Following on from a couple of comments to yesterday's posting concerning batteries competing with fuel cells, the basic issue is how to deploy non-petroleum energy sources for transportation. Over 90% of all energy for transportation, including planes, trains and automobiles, currently comes from oil. Hydrogen fuel cells and rechargeable batteries are only two possible alternatives for enabling primary energy sources such as natural gas, wind and solar power, or coal, to compete directly with petroleum products.
There are other alternative routes requiring greater changes in our current transportation systems, including converting to electric cars that pick up power from the roadway or from microwave transmission. (Sadly, the Bluetooth short-range wireless protocol has co-opted one of the best frequencies for the latter.) I think designers have generally assumed that a fuel cell constitutes a more modest and palatable change, because it simply replaces the internal combustion engine, while leaving the car it powers recognizably a car, able to use the same roads as today. Hybrids better that proposition by avoiding the need for entirely new fueling infrastructure. Pure battery cars fall somewhere in between; electricity is ubiquitous but not necessarily at the voltage and amperes required to recharge a battery car quickly enough to suit motorists. (That was the downfall of the Southern California experiment with GM's EV-1.)
So when we think about how to make hydrogen for fuel cells, we need to consider how else that energy source could be used. Nuclear power produces no greenhouse gas emissions, but is its best use making hydrogen for cars or backing down coal-fired power plants? The hydrogen for the first fuel cell cars will mostly come from natural gas, but is that gas better employed that way or should it be burned directly in internal combustion engines, as we see in more and more city bus and taxi fleets? These questions can be answered, but only by looking at entire energy systems, rather than the little slices in which we're typically most interested. This is referred to as "well-to-wheels" analysis, and it considers every step in the chain, from the energy invested to extract the primary energy source, be it coal, oil, gas or uranium, to its final use in a vehicle or other energy-using device. It can be done on the basis of both energy efficiency and greenhouse gas emissions.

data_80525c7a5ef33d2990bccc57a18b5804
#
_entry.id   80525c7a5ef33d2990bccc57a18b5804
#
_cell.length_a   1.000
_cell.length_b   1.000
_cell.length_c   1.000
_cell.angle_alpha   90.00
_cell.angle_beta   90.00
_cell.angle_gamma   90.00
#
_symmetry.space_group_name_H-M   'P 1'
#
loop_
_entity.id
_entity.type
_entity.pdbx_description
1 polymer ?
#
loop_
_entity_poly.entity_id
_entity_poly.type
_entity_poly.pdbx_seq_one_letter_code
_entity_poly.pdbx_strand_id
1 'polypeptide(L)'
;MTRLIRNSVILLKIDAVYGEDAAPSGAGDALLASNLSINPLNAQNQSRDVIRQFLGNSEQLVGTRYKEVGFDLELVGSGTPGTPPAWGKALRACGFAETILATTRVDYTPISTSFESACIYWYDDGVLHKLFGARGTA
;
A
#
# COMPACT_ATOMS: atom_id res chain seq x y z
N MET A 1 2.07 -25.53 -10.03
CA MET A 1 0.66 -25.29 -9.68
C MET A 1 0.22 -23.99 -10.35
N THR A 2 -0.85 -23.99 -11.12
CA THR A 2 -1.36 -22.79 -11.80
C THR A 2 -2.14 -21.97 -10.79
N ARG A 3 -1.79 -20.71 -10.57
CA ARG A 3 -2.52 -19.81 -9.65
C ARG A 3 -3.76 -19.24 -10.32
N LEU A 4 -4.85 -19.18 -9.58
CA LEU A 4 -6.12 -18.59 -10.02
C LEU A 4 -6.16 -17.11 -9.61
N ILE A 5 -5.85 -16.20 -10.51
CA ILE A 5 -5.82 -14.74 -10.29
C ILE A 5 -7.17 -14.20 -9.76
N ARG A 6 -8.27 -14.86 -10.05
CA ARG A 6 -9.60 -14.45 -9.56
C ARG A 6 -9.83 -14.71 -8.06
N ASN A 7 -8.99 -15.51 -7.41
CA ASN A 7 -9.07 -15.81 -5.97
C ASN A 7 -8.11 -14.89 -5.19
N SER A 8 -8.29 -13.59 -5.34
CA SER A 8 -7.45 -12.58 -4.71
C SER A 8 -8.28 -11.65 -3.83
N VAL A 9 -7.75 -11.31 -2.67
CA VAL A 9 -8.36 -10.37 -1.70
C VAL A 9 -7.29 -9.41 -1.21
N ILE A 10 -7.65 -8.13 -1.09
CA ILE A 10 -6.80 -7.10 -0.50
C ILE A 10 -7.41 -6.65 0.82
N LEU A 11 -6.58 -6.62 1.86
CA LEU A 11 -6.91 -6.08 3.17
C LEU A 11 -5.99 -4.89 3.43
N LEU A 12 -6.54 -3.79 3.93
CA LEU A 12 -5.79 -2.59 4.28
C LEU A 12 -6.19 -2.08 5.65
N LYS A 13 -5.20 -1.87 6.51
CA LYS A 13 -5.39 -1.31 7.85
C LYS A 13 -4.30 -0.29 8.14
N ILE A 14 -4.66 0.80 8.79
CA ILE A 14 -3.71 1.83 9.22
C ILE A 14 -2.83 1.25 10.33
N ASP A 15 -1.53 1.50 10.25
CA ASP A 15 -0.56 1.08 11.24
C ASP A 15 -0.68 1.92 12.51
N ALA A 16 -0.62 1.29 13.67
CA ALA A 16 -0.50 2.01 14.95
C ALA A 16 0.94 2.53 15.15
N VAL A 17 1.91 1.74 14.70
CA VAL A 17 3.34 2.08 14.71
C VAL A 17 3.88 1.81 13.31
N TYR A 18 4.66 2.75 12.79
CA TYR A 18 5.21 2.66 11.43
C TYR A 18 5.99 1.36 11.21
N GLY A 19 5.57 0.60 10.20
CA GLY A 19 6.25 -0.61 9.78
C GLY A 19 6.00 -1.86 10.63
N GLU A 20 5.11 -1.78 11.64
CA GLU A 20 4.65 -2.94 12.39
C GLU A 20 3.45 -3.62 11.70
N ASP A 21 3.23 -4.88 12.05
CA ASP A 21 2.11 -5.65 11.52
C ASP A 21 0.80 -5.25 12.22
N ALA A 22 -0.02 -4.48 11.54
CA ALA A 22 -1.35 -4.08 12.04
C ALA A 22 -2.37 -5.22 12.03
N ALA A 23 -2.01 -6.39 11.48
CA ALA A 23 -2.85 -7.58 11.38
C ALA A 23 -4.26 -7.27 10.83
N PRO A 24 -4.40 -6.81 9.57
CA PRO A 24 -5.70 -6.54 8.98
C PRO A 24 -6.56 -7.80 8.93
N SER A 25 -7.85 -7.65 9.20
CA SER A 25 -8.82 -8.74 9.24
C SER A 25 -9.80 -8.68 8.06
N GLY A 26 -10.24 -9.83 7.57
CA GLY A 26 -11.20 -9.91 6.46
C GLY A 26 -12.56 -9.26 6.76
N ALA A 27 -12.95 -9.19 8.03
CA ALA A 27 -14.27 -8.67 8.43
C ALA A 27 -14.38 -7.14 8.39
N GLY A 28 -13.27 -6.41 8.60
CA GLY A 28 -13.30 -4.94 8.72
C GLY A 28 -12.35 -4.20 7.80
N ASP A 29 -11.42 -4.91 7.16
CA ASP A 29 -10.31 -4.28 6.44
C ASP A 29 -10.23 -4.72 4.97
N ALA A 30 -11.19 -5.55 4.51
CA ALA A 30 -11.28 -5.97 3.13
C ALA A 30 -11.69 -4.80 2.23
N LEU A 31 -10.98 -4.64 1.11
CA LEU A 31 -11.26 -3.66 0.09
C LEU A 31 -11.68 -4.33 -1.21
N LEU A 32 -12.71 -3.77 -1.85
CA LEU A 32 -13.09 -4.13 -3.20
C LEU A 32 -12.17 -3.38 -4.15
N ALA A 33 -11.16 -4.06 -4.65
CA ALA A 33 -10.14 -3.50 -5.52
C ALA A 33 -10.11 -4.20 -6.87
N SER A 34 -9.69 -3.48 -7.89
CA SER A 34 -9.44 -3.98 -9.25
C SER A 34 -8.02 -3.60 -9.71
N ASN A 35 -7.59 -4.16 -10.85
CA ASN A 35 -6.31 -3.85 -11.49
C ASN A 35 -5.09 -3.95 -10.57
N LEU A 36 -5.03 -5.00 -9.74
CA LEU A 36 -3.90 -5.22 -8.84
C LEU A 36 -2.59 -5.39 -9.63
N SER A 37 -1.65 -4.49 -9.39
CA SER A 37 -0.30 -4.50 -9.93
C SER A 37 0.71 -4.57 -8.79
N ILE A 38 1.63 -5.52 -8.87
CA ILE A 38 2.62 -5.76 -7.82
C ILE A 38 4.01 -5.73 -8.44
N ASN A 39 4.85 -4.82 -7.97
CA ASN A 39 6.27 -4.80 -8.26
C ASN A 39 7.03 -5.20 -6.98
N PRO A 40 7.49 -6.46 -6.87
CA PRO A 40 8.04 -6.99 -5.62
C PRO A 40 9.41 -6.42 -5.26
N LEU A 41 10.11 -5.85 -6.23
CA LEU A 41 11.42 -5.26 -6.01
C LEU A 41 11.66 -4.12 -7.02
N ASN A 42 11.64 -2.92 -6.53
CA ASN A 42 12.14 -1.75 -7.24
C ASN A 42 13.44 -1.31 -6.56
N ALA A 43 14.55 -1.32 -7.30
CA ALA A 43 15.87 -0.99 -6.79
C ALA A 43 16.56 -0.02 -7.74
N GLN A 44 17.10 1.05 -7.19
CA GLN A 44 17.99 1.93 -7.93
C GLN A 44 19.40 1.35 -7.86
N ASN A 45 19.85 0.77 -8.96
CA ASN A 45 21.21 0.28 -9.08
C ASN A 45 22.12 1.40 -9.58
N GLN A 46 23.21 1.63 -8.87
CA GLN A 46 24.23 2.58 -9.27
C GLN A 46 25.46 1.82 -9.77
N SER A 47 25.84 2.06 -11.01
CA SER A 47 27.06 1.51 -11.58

Finally, it's important to remember that engineering analysis doesn't always exert the greatest influence on such decisions. Consumer choices, politics, relative returns on investment, and a number of other factors will largely determine the final selection of the successor to our current gasoline-driven systems, if in fact any one successor emerges. It's equally possible that we could see a diverse mix of future transportation systems relying on different technologies and energy sources, but sharing the roads together.
With that I'll wish my US readers a Happy Thanksgiving. New postings will resume on Monday, November 28.